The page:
We Dig Deeper

Better diagnostics.


In-House Laboratory

Our in-house laboratory is equipped with the latest equipment and allows our veterinarians to analyse and diagnose specific health conditions. These tests assist with monitoring treatments and checking organs that cannot be checked with a physical examination.
Our lab allows our veterinarians to perform a range of diagnostic tests to achieve an accurate, rapid response. Commonly we run diagnostic tests including:
  • Blood tests which include: haematology (identifies white and red blood cell health) & biochemistry (which assesses the health parameters of organs and electrolytes)
  • Urinalysis testing which assesses urine and identifies any problems that can arise from a number of conditions. It also includes checking the ability of the urine to concentrate properly and for the identification of crystal formation.
  • Faecal float tests which involves assessing faeces for the presence of worm eggs.
  • Cytology testing involves looking at samples on a slide under a microscope. Common examples include fine-needle aspirates (FNA’s) of lumps, swabs from ear infections and skin/hair follicle scrapings.
All of these tests can have results within minutes.
Having an in-house laboratory assists us in providing valuable information about our patient’s anaesthetic safety. A simple blood test before a surgical procedure to check liver and kidney function is vital to ensure they are able to break down the anaesthetic drugs.
For older pets we recommend a 6 monthly wellness blood test as this allows for early detection of disease and illness that can be preventable or easily managed.
Read More


Cytology is the microscopic examination of a sample of blood, bodily fluids or body tissues that allows our veterinarian to identify any existing micro-organisms that can lead to infections or disease. Common cytopathology that are performed include:
  • Urinalysis
  • Skin/hair follicle scrapping
  • Ear cytology
  • Blood smears
  • Faecal tests
  • Biopsy examination
  • Culture and infection disease testing
The most critical information cytology can gather for our veterinarians is whether a problem is caused by inflammation or by neoplasia (abnormal growth of tissue). If there is inflammation, cytology can often identify the underlying cause, such as a bacterial infection, embedded foreign body, or allergies. If the sample appears to be neoplastic, cytology can usually determine which type of tissue is involved and whether the neoplasm is cancerous or not.
Read More


Sonography or ultrasound is a non-invasive, pain-free procedure that uses sound waves to examine a pet’s internal organs and other structures inside the body. It can be used to evaluate the animal’s heart, kidneys, liver, gallbladder, and bladder; liver, gallbladder, and bladder; to detect fluid, cysts, tumours, or abscesses; and to confirm pregnancy or monitor an ongoing pregnancy.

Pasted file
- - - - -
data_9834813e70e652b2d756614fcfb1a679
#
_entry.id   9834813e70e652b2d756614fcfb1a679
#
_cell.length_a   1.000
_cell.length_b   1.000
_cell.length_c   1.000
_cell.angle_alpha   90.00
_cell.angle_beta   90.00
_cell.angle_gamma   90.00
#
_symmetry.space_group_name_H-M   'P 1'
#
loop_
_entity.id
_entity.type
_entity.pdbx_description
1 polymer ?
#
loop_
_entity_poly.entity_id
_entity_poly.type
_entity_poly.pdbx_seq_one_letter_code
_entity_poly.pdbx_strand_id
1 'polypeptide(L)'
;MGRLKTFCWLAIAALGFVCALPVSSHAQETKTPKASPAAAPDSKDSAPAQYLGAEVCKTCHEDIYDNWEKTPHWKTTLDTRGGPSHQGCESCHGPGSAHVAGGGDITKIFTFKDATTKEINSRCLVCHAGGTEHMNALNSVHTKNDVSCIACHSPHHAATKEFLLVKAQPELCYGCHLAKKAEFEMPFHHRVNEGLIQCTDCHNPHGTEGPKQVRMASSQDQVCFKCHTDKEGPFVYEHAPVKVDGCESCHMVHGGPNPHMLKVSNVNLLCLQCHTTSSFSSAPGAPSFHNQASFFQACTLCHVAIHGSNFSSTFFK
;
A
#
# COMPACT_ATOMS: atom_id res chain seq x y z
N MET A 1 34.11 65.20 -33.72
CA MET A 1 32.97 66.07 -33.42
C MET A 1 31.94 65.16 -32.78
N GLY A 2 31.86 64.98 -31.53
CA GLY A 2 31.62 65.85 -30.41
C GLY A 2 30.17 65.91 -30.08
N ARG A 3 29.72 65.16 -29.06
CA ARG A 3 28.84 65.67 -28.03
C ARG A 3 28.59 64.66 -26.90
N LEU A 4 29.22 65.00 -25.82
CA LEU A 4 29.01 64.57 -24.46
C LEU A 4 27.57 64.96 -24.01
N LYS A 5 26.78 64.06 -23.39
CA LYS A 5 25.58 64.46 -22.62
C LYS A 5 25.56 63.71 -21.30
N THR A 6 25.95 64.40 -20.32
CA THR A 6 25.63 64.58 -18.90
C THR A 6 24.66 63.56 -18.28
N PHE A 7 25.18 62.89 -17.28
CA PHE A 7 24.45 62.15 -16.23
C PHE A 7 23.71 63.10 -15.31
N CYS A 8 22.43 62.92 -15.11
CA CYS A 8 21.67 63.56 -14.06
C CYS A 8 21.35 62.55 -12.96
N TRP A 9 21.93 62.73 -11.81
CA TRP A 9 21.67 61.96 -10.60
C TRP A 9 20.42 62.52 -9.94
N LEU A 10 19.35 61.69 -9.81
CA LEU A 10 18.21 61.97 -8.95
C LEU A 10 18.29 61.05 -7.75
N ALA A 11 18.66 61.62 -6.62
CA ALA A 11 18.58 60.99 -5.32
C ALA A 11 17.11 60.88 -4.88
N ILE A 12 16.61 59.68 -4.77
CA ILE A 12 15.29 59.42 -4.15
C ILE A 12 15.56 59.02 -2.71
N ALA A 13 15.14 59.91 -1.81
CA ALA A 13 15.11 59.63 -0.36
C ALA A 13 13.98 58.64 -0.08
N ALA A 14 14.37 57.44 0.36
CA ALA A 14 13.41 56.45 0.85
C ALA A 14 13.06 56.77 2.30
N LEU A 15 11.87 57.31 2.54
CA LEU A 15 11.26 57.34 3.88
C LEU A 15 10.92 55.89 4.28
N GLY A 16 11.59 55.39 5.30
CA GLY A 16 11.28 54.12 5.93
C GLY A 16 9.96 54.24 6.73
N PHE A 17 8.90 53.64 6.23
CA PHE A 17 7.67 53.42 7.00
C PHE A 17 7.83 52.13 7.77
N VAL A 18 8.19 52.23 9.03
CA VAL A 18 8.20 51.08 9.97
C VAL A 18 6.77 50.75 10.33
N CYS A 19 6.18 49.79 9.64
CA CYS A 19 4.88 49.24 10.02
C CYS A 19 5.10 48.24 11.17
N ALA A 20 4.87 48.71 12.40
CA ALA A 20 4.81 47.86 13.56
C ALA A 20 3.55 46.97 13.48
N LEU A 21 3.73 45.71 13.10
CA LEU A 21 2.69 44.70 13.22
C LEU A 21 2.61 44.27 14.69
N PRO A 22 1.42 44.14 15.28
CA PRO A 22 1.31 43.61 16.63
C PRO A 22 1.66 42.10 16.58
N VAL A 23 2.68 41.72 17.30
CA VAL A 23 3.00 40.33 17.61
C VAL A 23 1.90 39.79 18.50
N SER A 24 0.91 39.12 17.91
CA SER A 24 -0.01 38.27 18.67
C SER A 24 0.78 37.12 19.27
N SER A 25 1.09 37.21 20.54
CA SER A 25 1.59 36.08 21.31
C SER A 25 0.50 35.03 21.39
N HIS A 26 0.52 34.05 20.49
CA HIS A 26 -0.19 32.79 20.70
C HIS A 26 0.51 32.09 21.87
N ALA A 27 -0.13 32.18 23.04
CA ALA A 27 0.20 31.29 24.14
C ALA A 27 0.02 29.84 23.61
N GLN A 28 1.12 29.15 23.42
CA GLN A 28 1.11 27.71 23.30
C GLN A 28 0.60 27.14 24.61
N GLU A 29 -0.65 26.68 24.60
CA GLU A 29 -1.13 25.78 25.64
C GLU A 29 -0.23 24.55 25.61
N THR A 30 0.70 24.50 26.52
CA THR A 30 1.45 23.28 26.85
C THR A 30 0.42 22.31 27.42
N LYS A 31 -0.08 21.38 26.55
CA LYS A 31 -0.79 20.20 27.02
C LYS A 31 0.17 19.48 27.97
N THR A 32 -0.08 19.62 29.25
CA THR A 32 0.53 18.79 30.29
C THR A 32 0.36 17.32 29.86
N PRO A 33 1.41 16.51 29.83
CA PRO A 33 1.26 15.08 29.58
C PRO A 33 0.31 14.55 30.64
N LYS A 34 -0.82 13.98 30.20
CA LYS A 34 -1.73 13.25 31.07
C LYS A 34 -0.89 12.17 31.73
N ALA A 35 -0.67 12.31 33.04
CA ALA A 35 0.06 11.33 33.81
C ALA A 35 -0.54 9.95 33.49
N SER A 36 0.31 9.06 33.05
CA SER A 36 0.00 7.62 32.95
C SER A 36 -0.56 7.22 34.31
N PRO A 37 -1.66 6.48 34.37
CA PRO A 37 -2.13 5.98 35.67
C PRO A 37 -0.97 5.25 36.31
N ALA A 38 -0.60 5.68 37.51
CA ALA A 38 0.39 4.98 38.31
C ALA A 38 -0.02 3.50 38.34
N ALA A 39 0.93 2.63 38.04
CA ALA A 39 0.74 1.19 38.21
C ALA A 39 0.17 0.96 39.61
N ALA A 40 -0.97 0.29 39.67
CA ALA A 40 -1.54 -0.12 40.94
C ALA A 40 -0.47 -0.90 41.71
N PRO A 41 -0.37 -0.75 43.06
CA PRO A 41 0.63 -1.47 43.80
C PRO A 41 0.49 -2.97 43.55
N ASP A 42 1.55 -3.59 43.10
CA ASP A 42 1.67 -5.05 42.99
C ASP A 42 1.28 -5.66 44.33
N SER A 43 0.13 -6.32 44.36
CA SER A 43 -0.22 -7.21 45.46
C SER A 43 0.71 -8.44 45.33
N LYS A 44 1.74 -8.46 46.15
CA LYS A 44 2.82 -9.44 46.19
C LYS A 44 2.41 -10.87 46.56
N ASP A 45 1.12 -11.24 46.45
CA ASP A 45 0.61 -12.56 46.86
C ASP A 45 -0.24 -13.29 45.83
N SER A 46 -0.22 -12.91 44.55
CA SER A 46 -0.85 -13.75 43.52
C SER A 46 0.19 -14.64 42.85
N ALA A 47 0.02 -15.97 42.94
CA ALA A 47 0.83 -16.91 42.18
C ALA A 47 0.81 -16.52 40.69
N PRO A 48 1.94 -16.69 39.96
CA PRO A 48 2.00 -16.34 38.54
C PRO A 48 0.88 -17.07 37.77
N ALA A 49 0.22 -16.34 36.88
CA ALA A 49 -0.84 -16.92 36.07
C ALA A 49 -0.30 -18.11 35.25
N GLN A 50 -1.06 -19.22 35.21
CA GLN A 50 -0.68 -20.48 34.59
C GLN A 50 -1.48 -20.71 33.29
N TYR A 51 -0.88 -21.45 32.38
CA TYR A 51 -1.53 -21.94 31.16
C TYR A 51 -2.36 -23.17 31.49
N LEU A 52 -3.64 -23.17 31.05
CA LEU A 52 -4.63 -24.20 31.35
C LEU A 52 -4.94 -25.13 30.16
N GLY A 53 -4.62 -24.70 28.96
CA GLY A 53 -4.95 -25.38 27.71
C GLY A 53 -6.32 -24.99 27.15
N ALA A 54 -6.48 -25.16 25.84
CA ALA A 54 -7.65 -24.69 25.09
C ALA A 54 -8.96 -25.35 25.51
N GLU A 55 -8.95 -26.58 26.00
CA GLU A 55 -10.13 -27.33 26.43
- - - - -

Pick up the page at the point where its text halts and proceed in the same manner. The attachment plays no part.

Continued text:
We may use this imaging technique in conjunction with radiography (x-rays) and other diagnostic methods to ensure a proper diagnosis.
Read More

Digital Radiographs

We are proud to offer digital radiology (x-rays that are captured digitally rather than on film). This state-of-the-art technology allows us to provide you with a quicker diagnosis for your pet.
We routinely use x-rays to help identify the cause of problems, rule out possible problems, or provide a list of possible causes. We may also use x-rays during a wellness exam to diagnose potential problems before they become serious.
X-rays provide valuable information about a pet’s bones, gastrointestinal tract (stomach, intestines, colon), respiratory tract (lungs), heart, and genitourinary system (bladder, prostate). We use radiology alone or in conjunction with other diagnostic tools.
Read More


This minimally invasive procedure allows a veterinarian to see inside a pet’s body and, when necessary, take biopsies (tissue samples). It is particularly valuable for retrieving swallowed items without having to perform surgery. Endoscopy is commonly used to examine the inside of the ears, nose, oesophagus, colon, bladder, stomach, and other internal organs.
To perform this procedure, the veterinarian inserts the endoscope (a long tube with a camera at one end) into the area to be examined. Endoscopy does require that your pet be placed under anaesthesia. As with all such procedures, we follow strict protocols and continually monitor your pet’s vital signs to help ensure their safety.
Read More

External Laboratory (Idexx)

In some cases where special blood tests are required to further work-up a case or if histopathology testing is required on surgical biopsy samples, we send the samples to an external lab in Brisbane. This can take a little longer, normally a few days at the most.
Read More